Is alcohol use a concern for you?
4/24/2023 by Alisson Lass, Ph.D.; Anne Roche, Ph.D.; Craig Sawchuk, Ph.D., L.P.
From religious rituals to frat parties, alcohol consumption has played a role in human cultures throughout time. Alcohol use — in moderation — has often been viewed as a normal aspect of adult life. However, it is becoming increasingly popular and important for individuals to consider reducing alcohol consumption for potential benefits to their physical and mental health. For example, trends like Dry January have become more and more common, even among individuals who do not view their alcohol use to be problematic.
If cutting back on drinking is a goal for you, consider experimenting with these tips and strategies to get you started:
- Track your alcohol use. Anytime you want to make a change, it's helpful to know your baseline. When it comes to alcohol, it can be useful to start regularly keeping track of the days you drink and the number of drinks you have per day (in general, one standard drink equals 12 ounces of beer or 5 ounces of wine). You might use a calendar, paper form or app. As you start to see patterns, you'll also be able to identify opportunities for cutting back. Continuing to track alcohol use over time can help you to see the progress you're making, which can feel good.
- Alter your environment. You may find yourself drinking simply out of habit or based on the situation you're in. Consider making changes to your environment or activities that might help with consuming less alcohol. For example, you might try removing alcohol from the home. If it's not easily accessible, you're less likely to grab it. Similarly, perhaps you're more likely to have a drink if you go out to a sports bar or when you're with certain friends. Consider going to a different type of restaurant or hanging out with a different group occasionally.
- Consider what alcohol provides. Different people drink alcohol for different reasons, and even the same individual might drink for different reasons at different times. This may sound strange, but it can be helpful to reflect on what alcohol provides for you. Is it a way to relax and de-stress? Is it a way to connect with friends? Once you identify the purpose(s) of alcohol use, you can begin to identify alternate activities that might serve a similar function. You might experiment with new leisure and social activities, such as taking a bath, playing a board game or going for a walk. Explore what seems to fit best for you.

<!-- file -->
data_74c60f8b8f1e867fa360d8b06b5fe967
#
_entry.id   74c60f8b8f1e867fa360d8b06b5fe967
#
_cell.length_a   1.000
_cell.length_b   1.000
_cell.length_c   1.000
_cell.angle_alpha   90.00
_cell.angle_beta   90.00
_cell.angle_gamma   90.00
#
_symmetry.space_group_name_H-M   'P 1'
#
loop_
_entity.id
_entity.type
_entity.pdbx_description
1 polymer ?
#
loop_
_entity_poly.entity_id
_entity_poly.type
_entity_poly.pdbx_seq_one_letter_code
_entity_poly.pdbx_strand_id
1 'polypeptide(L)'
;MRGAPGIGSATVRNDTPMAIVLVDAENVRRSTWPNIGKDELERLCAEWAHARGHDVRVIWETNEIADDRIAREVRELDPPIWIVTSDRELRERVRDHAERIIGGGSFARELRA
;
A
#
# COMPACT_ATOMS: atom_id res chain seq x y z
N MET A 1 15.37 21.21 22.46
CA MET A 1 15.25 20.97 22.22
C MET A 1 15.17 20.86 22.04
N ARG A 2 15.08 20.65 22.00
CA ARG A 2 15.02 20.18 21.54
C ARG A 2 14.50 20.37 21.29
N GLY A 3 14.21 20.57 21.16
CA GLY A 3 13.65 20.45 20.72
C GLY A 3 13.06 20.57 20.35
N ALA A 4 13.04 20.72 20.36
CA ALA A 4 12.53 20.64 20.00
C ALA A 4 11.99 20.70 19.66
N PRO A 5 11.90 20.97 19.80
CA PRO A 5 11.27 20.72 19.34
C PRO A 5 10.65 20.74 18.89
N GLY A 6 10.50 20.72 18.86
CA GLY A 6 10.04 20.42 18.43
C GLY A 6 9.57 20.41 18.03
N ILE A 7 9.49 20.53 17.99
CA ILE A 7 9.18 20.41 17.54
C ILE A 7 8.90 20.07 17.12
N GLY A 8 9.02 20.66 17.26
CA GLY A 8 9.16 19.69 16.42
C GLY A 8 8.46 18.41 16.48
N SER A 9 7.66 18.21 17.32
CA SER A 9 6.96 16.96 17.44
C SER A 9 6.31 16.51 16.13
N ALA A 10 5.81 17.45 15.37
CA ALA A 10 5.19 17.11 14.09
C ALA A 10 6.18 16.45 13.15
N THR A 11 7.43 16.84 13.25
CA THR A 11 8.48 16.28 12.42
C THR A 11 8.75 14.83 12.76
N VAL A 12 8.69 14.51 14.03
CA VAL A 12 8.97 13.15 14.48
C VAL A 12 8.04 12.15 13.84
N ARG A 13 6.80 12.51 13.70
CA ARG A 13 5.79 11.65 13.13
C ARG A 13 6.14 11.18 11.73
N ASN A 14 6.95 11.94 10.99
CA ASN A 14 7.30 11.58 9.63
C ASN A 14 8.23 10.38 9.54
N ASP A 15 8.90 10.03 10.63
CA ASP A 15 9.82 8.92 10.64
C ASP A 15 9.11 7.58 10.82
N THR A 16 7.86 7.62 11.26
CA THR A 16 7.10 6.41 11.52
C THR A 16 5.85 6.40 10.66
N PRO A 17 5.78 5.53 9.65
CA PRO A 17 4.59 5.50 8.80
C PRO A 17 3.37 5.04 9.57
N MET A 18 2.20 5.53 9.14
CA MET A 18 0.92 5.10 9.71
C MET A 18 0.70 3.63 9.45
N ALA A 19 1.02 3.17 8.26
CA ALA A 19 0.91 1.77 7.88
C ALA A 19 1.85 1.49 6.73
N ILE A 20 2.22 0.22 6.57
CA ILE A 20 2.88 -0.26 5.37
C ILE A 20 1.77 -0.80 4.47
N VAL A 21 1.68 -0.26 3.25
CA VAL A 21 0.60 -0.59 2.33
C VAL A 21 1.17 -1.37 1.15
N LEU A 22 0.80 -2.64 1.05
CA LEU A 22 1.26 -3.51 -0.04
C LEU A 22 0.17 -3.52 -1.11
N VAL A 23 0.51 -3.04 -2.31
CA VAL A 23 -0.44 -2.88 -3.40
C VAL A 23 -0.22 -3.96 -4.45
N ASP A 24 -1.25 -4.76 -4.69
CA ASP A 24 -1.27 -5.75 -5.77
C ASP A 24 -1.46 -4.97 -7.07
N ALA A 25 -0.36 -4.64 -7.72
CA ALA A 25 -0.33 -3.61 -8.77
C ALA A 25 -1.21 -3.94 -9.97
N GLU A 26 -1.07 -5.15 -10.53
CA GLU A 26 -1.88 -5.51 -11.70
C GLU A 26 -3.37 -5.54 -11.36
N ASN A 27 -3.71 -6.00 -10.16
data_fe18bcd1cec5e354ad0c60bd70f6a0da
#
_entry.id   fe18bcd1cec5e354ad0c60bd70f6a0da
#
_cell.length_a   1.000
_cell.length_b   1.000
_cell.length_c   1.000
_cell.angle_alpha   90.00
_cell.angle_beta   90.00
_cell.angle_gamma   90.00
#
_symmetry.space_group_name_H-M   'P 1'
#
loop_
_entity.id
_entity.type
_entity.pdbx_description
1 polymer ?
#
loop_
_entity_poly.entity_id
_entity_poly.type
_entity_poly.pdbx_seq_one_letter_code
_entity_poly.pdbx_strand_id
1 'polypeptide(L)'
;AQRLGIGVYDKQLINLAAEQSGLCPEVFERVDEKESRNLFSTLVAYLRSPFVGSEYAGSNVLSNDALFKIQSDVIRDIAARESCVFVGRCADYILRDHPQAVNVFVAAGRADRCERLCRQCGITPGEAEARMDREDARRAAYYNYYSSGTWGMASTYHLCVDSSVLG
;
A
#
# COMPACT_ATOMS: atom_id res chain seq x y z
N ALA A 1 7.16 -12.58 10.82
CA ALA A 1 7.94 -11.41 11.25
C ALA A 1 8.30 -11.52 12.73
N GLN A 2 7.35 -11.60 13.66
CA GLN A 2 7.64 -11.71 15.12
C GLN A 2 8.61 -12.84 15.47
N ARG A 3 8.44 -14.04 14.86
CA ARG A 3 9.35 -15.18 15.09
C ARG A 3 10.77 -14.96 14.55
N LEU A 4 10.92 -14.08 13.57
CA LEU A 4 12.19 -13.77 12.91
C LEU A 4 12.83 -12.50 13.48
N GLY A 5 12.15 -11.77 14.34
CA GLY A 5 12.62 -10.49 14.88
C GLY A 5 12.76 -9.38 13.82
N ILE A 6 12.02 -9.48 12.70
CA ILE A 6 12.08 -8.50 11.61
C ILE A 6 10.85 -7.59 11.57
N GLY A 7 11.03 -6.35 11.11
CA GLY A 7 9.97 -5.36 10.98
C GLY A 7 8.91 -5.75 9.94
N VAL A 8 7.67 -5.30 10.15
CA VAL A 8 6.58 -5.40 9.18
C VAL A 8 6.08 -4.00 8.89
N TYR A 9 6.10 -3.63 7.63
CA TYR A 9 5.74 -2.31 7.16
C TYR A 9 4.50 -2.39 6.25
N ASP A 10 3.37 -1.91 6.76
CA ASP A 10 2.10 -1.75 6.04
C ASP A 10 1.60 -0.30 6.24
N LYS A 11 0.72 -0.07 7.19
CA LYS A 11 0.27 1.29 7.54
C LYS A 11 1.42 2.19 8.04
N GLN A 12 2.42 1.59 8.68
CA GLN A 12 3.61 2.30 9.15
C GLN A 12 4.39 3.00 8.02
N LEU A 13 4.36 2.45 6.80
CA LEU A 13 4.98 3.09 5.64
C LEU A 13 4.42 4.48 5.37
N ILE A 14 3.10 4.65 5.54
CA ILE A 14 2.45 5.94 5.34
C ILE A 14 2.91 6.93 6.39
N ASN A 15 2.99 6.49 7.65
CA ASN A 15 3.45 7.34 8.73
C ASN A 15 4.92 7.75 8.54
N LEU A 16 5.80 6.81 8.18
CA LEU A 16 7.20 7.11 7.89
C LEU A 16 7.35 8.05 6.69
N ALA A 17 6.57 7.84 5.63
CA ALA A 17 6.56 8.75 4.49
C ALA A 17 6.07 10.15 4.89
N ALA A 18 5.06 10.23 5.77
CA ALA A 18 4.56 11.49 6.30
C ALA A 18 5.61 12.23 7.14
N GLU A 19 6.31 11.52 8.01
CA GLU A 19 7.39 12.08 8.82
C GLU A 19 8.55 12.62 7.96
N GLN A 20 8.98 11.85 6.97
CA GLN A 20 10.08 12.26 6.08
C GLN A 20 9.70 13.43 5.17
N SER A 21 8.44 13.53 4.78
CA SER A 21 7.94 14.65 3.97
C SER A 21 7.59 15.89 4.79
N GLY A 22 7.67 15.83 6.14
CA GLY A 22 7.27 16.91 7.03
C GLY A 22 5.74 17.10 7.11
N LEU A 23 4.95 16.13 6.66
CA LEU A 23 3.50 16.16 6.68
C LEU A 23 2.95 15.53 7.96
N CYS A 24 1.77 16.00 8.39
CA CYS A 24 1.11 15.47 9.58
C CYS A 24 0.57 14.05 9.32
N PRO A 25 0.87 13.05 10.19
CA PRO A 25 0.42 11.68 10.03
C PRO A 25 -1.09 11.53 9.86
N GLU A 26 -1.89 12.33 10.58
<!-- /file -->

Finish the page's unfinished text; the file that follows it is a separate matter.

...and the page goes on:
- Reflect on your motivations and have compassion for yourself. Let's face it, changing behavior can be really hard. To maintain motivation, consider reflecting on your reasons for wanting to make this change in the first place. Ask yourself questions like, "Why is it important to me to cut back?" or "Six months from now, if I've reached my goal, what will be better in my life?" This can help you remind yourself of your values and how cutting back fits in. Finally, show yourself some compassion. It's OK if this is challenging. No one is perfect, and setbacks are a normal part of the process. Focus on one step at a time and treat yourself with kindness.
Lastly, how might you know if alcohol use is becoming more problematic? Some common signs might include:
- Regularly drinking larger amounts of alcohol than intended.
- Needing to drink more to experience a similar effect.
- Significant difficulty cutting back.
- Craving alcohol.
- Spending a lot of time acquiring, using or recovering from alcohol.
- Problems at work, school or in relationships due to alcohol.
- Giving up other important activities because of alcohol use.
- Continuing to use alcohol even with the knowledge that it may be significantly damaging your physical or emotional health.
If you're concerned that alcohol use has become a problem for you or a loved one, help is available. Depending on your level of concern, you may consider some of these options:
- Reach out to your primary care clinician. Talk with them about your concerns and the resources and support that may be available to you.
- Alcoholics Anonymous (AA) meetings are groups that may be helpful in supporting recovery. Visit their website to explore meetings available in your area. Meetings are available in person and online.
- Chemical dependency treatment programs are a higher level of care that might be the best fit for some people. Mayo Clinic's Addiction Services provide a variety of treatment options; consider seeking out a consultation. You also can explore other options through the Substance Abuse and Mental Health Services Administration website.
Alisson Lass, Ph.D., and Anne Roche, Ph.D., are clinical health psychology fellows in Primary Care in Rochester and Kasson's Division of Integrated Behavioral Health.
Craig Sawchuk, Ph.D., L.P., is a clinical psychologist in Primary Care in Rochester and Kasson's Division of Behavioral Health. He is co-chair of the Division of Integrated Behavioral Health and co-chair of Clinical Practice within the Department of Psychiatry and Psychology at Mayo Clinic.